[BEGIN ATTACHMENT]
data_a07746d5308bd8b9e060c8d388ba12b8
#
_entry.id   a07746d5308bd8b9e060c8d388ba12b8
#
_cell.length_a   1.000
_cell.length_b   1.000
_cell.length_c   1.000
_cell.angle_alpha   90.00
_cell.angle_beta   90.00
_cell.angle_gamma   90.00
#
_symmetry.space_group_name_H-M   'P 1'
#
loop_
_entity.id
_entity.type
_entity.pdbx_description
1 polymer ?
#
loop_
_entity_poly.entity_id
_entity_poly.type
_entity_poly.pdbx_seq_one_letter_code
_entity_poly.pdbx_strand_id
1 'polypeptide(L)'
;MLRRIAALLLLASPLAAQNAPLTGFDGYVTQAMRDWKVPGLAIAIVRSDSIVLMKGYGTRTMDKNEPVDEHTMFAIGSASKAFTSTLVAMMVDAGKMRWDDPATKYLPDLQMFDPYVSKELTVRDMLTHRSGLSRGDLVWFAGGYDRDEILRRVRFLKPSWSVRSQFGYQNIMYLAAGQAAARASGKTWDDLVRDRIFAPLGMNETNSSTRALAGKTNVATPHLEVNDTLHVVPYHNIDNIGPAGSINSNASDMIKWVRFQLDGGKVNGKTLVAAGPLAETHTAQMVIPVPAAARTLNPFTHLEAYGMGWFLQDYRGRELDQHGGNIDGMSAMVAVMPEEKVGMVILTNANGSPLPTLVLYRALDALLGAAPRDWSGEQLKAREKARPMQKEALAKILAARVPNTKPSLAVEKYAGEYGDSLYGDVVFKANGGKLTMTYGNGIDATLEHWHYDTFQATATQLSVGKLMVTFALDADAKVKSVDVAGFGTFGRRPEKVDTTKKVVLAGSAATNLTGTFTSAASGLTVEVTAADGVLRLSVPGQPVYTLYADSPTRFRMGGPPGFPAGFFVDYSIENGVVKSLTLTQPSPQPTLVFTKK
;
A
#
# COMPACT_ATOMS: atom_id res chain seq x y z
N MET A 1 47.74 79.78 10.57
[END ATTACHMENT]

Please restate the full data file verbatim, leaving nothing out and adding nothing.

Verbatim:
data_a07746d5308bd8b9e060c8d388ba12b8
#
_entry.id   a07746d5308bd8b9e060c8d388ba12b8
#
_cell.length_a   1.000
_cell.length_b   1.000
_cell.length_c   1.000
_cell.angle_alpha   90.00
_cell.angle_beta   90.00
_cell.angle_gamma   90.00
#
_symmetry.space_group_name_H-M   'P 1'
#
loop_
_entity.id
_entity.type
_entity.pdbx_description
1 polymer ?
#
loop_
_entity_poly.entity_id
_entity_poly.type
_entity_poly.pdbx_seq_one_letter_code
_entity_poly.pdbx_strand_id
1 'polypeptide(L)'
;MLRRIAALLLLASPLAAQNAPLTGFDGYVTQAMRDWKVPGLAIAIVRSDSIVLMKGYGTRTMDKNEPVDEHTMFAIGSASKAFTSTLVAMMVDAGKMRWDDPATKYLPDLQMFDPYVSKELTVRDMLTHRSGLSRGDLVWFAGGYDRDEILRRVRFLKPSWSVRSQFGYQNIMYLAAGQAAARASGKTWDDLVRDRIFAPLGMNETNSSTRALAGKTNVATPHLEVNDTLHVVPYHNIDNIGPAGSINSNASDMIKWVRFQLDGGKVNGKTLVAAGPLAETHTAQMVIPVPAAARTLNPFTHLEAYGMGWFLQDYRGRELDQHGGNIDGMSAMVAVMPEEKVGMVILTNANGSPLPTLVLYRALDALLGAAPRDWSGEQLKAREKARPMQKEALAKILAARVPNTKPSLAVEKYAGEYGDSLYGDVVFKANGGKLTMTYGNGIDATLEHWHYDTFQATATQLSVGKLMVTFALDADAKVKSVDVAGFGTFGRRPEKVDTTKKVVLAGSAATNLTGTFTSAASGLTVEVTAADGVLRLSVPGQPVYTLYADSPTRFRMGGPPGFPAGFFVDYSIENGVVKSLTLTQPSPQPTLVFTKK
;
A
#
# COMPACT_ATOMS: atom_id res chain seq x y z
N MET A 1 47.74 79.78 10.57